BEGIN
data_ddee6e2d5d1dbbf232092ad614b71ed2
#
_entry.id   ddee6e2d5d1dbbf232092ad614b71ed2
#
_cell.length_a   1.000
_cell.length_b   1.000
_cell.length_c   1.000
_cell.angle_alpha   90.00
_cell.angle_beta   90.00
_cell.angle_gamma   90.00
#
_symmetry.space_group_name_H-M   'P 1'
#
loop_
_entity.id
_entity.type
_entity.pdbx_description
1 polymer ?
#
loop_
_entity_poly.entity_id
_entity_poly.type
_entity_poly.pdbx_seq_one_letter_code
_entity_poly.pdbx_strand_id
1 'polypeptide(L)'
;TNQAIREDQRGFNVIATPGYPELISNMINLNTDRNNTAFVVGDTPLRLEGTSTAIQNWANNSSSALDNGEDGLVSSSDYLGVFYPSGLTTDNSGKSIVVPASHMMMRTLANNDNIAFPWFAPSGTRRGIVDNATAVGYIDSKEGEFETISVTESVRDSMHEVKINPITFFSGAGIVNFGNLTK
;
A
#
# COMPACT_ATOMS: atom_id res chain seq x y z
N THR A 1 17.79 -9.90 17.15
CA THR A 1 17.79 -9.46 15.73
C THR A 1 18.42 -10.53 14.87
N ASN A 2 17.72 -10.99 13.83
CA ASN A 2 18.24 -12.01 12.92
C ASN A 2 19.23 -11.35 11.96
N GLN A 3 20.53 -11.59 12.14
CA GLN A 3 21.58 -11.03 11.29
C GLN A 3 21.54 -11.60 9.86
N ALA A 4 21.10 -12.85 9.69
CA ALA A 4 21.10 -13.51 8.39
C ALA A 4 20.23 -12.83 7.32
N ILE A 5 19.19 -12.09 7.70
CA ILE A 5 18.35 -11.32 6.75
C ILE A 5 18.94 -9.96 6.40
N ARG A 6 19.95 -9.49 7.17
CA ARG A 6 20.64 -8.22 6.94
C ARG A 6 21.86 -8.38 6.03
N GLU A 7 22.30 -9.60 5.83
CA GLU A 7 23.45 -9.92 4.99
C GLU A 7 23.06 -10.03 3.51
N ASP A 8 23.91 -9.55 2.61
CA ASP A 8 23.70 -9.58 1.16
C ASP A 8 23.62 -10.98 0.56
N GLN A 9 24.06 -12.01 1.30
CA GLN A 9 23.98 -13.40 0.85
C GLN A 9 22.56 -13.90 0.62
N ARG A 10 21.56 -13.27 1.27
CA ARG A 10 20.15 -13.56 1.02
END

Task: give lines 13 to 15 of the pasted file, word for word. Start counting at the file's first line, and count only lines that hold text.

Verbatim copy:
#
loop_
_entity.id